Round robin songfest featuring Vincent Cross, Beth Kotkin, Joel Landy, Nancy Moccaldi, Anne Price, and Steve Suffet, all performing songs that former Brooklyn resident Woody Guthrie sang. The six performers will take turns leading songs, while providing instrumental and vocal accompaniment for each other. Please come prepared to sing along on choruses and refrains.

Sponsored by the Good Coffee House at the Old Stone House, 336 Third Street in J.J. Byrne Park, between 4th & 5th Avenues, Brooklyn, New York. Cosponsored by the Folk Music Society of New York. $10 contribution.



Just a note about the gig, and a disclaimer about the beard. I will look like this on the day of the gig. Though I might be wearing some type of a class of hat, which has yet to be decided. 


As you no doubt know the Scratcher Sessions is a highly coveted musical gig in NYC, as it's about one of the few places that the focus is entirely on the music. On the not so infamous, Lower East Side its been running for something like 9 years now, and some day a book will be written in which it will be shown to play a central role in NYC singer-songwriting history .

So be a part of history and come out and hear songs sung without the bells and whistles, but as natural as the day they were born. 

**Come early as it's a short 45min set, and it really flies. Stick around for the 2nd half act too!


(pic by Kimberlee Piper)

Washington Square Reunion, 2017

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Another chance to pick with the legacy players of the folk revival. Those folks that were there when the big scare took place. The numbers get fewer, but the respect grows each and every year. My conversation with Roger Sprung now in his 87th year. This is always a highlight for me. He is a man that needs little introduction to the folk and bluegrass world, but if he does, then click the link. When it comes to bluegrass he was it's first NYC native to reach beyond the doors of the city and connect with its southern roots. taking trips down south to the major festivals to soak up the music at it's source. His opinions are many and a few moments with him are always memorable, as he expounds on the inner workings of the various instruments.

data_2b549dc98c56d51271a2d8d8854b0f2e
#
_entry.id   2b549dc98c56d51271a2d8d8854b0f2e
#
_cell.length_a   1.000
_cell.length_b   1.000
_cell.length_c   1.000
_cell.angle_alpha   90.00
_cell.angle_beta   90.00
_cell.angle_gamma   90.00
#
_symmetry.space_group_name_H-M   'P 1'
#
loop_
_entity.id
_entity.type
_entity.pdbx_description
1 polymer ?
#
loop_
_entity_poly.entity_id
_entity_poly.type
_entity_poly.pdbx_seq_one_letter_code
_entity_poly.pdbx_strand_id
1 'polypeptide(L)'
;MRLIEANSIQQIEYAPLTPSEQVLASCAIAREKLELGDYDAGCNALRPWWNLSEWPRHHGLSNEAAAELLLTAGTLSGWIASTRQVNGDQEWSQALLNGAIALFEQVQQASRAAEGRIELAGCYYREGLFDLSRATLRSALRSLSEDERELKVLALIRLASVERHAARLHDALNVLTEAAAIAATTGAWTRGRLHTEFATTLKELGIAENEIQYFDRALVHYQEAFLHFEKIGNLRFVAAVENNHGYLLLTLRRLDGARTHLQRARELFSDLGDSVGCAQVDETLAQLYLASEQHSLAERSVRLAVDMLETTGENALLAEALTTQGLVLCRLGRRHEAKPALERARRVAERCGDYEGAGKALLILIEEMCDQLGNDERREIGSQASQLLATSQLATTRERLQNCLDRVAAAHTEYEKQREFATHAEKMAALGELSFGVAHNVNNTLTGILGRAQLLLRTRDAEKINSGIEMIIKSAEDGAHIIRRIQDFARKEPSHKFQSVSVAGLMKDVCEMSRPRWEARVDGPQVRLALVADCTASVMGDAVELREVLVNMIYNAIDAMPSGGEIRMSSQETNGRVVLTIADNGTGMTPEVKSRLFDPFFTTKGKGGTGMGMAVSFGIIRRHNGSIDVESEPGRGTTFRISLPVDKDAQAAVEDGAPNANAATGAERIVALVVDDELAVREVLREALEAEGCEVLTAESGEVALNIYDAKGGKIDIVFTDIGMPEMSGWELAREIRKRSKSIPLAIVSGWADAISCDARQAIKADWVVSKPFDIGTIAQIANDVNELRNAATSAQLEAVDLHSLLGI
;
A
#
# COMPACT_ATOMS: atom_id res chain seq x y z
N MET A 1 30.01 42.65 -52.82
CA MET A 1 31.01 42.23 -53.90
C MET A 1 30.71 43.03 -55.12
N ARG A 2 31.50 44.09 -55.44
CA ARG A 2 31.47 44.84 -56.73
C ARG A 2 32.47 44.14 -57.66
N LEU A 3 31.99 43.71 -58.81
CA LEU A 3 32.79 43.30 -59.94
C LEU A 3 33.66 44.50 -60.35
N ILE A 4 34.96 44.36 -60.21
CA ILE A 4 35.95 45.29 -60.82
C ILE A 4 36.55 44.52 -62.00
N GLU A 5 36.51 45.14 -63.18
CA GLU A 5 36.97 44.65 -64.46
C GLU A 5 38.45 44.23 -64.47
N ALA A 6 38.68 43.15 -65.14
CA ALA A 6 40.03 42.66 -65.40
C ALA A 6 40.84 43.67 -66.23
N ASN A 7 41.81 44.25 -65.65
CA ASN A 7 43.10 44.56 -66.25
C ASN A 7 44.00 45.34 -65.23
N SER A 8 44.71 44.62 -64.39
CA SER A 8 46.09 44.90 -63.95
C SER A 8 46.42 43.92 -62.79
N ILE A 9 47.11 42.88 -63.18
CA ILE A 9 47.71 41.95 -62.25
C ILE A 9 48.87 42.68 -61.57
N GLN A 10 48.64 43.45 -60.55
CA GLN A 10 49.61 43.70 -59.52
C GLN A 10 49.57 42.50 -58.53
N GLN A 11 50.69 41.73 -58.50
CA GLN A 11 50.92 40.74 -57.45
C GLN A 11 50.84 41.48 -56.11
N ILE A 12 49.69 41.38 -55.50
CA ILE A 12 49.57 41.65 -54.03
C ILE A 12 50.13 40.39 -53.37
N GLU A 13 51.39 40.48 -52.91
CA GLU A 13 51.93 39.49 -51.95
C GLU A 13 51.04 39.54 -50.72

Soon after the event Frank Beecham posted a reflection on Facebook. Below I copy it in full, as I think he touches on how important the Reunion is to tradition of folk music in NYC. That is if tradition matters. 

An interesting thing happened at the 2017 folk and bluegrass reunion yesterday in Washington Square Park in Greenwich Village. What had long been a reunion of 1950s and 60s-era folkies got a major shot in the arm from a group of much younger players.

In fact, since I've been going to this "reunion" in 2006, younger players greatly outnumbered the originals. It seemed these younger people sensed that end of an era is coming for the first generation performers and wanted a chance to jam with them before it’s over.

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Everyone wanted to play with Roger Sprung, 87, the man who single-handedly introduced progressive banjo playing to the folk movement and had performed with Woody Guthrie in the park in his younger days. The circle around him kept changing.

To me, it felt a lot like the torch being passed to a younger fewer and fewer of the old-timers of the 50s and 60s were there or still playing. This is a natural progression in any music, I assume, but it clearly is happening in the Greenwich Village folk scene.

I guess it’s appropriate in the same year that the Village Voice ceases to print and Rolling Stone is up for sale.

May the music live on!

(Thanks to Frank Beacham and Tara Linhardt for the use of their picture's below. I love the shot of Roger's banjo taken by Tara) 



Another extraodinary event that brings together the many spirits of old-time, bluegrass, folk and Americana is the Park Slope Jamboree. Essentially doing what it has been doing now for 17 years, acting as a rallying cry for old and new talent in NYC.  This year it was sponsored by the Folk Music Society of NY . Check out some of the pics below to sample the atmosphere. 

Check out some more fabulous images taken by the amazing Kimberlee Piper at this years Jamboree here!